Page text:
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Ocean acidification | National Oceanic and Atmospheric Administration (NOAA)

WORLD - The indirect effects of ocean acidification on corals and coral communities

In the 200-plus years since the industrial revolution began, the concentration of carbon dioxide (CO2) in the atmosphere has increased due to human actions. During this time, the pH of surface ocean waters has fallen by 0.1 pH units. This might not sound like much, but the pH scale is logarithmic, so this change represents approximately a 30 percent increase in acidity.

Published 1 August 2022 Science

Ocean acidification (OA) is a major threat to marine calcifying organisms. This manuscript gives an overview of the physiological effects of acidification on reef-building corals from a cellular to population scale. In addition, we present the first review of the indirect effects resulting from altered species interactions. We find that the direct effects of acidification are more consistently negative at larger spatial scales, suggesting an accumulation of sub-lethal physiological effects can result in notable changes at a population and an ecosystem level.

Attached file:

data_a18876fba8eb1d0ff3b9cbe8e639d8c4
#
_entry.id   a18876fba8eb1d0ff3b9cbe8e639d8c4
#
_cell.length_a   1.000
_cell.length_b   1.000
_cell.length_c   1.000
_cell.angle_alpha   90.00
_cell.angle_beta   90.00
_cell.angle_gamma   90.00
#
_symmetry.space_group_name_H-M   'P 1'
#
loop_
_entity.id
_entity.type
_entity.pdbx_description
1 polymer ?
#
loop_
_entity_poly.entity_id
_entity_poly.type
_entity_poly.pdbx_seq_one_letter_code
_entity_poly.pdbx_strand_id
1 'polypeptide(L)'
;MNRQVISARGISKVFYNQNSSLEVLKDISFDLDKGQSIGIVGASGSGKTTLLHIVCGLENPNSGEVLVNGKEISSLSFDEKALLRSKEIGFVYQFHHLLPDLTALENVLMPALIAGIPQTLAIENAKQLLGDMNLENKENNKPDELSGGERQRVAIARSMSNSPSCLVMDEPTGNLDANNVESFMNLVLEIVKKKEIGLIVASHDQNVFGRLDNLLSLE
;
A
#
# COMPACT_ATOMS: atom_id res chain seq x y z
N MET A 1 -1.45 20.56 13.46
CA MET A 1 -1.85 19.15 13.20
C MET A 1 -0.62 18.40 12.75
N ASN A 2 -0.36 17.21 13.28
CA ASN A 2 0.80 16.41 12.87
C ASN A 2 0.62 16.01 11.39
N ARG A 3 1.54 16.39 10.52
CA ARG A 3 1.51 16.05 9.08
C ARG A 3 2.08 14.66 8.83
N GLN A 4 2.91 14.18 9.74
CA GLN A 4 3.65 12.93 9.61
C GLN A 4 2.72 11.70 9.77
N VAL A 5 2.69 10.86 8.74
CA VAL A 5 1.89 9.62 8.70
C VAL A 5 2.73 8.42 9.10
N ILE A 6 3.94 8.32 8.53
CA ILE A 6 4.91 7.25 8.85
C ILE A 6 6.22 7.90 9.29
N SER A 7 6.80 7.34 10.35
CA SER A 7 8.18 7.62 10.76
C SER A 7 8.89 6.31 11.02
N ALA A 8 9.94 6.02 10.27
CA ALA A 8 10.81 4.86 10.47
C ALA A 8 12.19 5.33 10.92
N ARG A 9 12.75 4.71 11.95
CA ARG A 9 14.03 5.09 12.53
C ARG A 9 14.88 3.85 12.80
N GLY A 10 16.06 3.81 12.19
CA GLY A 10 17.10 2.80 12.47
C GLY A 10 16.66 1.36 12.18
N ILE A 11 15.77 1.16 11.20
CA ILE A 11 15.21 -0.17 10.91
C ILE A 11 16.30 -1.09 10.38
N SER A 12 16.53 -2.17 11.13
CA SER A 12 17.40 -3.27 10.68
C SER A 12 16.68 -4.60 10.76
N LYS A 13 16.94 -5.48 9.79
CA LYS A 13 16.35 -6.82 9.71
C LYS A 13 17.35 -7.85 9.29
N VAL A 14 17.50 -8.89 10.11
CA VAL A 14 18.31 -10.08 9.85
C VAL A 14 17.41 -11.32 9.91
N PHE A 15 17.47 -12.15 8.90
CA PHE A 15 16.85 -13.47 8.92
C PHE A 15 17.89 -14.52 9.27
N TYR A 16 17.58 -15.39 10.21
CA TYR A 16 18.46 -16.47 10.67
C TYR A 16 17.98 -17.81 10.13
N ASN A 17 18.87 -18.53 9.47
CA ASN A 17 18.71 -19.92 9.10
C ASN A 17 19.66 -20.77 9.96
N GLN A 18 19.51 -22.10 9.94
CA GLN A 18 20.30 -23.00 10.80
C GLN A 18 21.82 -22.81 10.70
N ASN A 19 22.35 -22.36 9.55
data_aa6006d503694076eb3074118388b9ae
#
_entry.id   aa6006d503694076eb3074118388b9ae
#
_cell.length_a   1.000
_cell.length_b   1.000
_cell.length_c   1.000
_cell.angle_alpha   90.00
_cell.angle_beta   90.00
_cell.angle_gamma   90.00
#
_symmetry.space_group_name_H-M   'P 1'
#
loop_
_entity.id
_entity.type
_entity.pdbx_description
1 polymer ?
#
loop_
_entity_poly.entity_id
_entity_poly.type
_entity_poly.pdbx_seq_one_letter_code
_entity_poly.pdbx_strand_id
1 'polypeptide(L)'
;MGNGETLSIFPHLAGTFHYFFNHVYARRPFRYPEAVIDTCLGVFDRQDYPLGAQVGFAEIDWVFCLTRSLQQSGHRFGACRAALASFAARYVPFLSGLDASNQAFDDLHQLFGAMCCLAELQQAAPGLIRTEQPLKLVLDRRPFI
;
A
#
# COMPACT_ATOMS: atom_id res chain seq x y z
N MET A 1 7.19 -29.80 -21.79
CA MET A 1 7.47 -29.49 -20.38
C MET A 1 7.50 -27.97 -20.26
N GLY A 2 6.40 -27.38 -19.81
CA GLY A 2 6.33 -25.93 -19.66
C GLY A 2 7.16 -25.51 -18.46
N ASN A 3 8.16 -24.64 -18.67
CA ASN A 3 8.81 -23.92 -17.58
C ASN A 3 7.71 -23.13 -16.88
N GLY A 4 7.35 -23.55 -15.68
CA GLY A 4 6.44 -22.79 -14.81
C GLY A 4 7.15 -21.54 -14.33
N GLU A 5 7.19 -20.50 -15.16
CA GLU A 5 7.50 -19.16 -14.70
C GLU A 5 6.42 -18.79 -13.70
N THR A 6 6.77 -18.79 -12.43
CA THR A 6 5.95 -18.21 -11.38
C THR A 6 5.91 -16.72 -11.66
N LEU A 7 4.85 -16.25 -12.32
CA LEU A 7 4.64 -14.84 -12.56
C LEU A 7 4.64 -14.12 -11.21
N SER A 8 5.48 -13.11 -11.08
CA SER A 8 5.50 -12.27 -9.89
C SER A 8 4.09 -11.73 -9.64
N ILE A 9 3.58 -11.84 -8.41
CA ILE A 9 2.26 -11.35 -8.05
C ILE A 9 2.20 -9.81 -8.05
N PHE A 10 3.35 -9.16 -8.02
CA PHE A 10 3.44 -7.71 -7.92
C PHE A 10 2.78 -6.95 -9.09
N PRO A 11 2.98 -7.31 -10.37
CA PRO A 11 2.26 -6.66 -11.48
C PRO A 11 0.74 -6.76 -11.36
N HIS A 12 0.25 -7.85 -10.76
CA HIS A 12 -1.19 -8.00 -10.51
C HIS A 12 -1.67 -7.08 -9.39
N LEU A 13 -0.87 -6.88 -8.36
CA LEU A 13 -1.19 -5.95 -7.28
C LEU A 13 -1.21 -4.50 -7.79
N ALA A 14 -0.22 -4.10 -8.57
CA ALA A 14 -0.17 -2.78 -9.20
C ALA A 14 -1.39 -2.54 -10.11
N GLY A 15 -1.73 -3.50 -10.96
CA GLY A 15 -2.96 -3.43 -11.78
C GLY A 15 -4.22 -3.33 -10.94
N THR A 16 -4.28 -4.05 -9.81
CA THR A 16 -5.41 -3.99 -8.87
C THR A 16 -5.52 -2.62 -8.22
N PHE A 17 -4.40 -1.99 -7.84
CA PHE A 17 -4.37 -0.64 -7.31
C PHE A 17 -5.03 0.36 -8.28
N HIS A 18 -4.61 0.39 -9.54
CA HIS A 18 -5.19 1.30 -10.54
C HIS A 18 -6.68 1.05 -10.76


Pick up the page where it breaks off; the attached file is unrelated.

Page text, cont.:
We identify that the indirect effects of acidification also have the potential to contribute to declines in coral cover under future acidified conditions. Of particular concern for reef persistence are declines in the abundance of crustose coralline algae which can result in loss of stable substrate and settlement cues for corals, potentially compounding the direct negative effects on coral recruitment rates. In addition, an increase in the abundance of bioeroders and bioerosive capacity may compound declines in calcification and result in a shift towards net dissolution.

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There are significant knowledge gaps around many indirect effects, including changes in herbivory and associated coral–macroalgal interactions, and changes in habitat provision of corals to fish, invertebrates and plankton, and the impact of changes to these interactions for both individual corals and reef biodiversity as structural complexity declines.

This research highlights the potential of indirect effects to contribute to alterations in reef ecosystem functions and processes. Such knowledge will be critical for scaling-up the impacts of OA from individual corals to reef ecosystems and for understanding the effects of OA on reef-dependent human societies.

Hill T. S. & Hoogenboom M. O., in press. The indirect effects of ocean acidification on corals and coral communities. Coral Reefs. Article.

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